The Frank Roundup: Tuition free college? It might be closer than you think

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It looks like there’s plenty of opportunity across the country to get that college education paid for — but you might have to move. 

New Mexico to pay college tuition for all residents

New Mexico is in the running to become one of the standouts in the country in regards to paying for resident tuition. Their progressive free college program is beating the likes of New York, Washington, and Tennessee. The proposal, which is expected to pass, will cover college tuition for all two and four-year state college students. What’s really great about this plan is how many residents will be able to take advantage of the opportunity.

With the plan as it stands, this is who will have access to free college:

  • All students regardless of financial need (low and high-income family incomes will be accepted)
  • Immigrants with residency in the state
  • Adult students returning to school
  • High school graduates
  • Students attending either a two or four-year college

The plan is estimated to cover 55,000 students and cost $25 to $35 million a year. Where will the money come from? They’re using their recent surge in oil production to pay for their resident’s college education.

It’s safe to say New Mexico is doing a whole lot more than congress to get this student debt thing figured out.

Thinking about medical school? It might be time to go

Cornell University’s medical school, Weill Cornell Medicine, announced it will be covering the cost of medical school for all financial aid eligible students moving forward. In a bold move, the school is using a $160 million donation from The Star Foundation towards scholarships to help students cover expenses.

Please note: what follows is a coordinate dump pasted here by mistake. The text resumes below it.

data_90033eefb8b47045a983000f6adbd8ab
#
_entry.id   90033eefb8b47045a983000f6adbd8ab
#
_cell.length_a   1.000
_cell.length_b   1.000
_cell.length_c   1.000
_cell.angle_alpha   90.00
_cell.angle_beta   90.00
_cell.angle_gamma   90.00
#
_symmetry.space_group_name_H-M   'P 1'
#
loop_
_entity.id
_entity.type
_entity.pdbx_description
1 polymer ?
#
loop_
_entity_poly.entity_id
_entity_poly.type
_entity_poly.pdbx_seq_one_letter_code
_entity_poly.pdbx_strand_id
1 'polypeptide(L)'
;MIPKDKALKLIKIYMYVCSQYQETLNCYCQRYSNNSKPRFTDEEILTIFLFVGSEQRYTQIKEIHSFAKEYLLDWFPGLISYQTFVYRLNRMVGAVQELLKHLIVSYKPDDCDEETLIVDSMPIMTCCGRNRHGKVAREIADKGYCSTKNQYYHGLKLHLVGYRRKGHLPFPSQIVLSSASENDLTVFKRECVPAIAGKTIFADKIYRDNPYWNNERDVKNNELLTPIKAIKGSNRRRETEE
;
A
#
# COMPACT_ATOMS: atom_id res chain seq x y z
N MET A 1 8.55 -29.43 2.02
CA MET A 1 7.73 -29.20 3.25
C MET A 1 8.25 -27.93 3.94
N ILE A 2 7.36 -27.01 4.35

Medical students typically graduate with around $200k in student loan debt. That doesn’t include any credit they use for additional living expenses while they’re in school. Cornell is one of a few medical schools trying to lower the cost of an education for those that want it. Schools offering full tuition coverage include New York University, University of Pennsylvania’s Perelman School of Medicine, and UCLA’s David Geffen School of Medicine

To be eligible for full coverage at Cornell, you have to demonstrate financial need (of which they say 50% of their student body does). For the students who would typically need to take out a ton of student loan debt, which will take years to pay off even working in the medical field, this is great news.

New York could be next to pay college athletes

This week, Sen. Kevin Parker proposed a bill that aims to give student-athletes more monetary rights. Specifically, it will allow college athletes to sell the likeness, as well as require colleges to provide a 15% share of annual revenue to student-athletes. The revenue would be split equally amongst them.

The bill is modeled after the recently passed Fair Pay to Play Act in California, which makes it illegal to punish players who secure endorsement deals. While these bills are controversial, many support them because of how much revenue and attention athletics bring to schools across the country. Particularly where college football and basketball are concerned. Whether it’s revenue from merchandise or ticket sales, athletics are a massive moneymaker.

While there’s no definitive word on whether or not the bill will go into law, Parker said that he has support from other senators and expects that it will.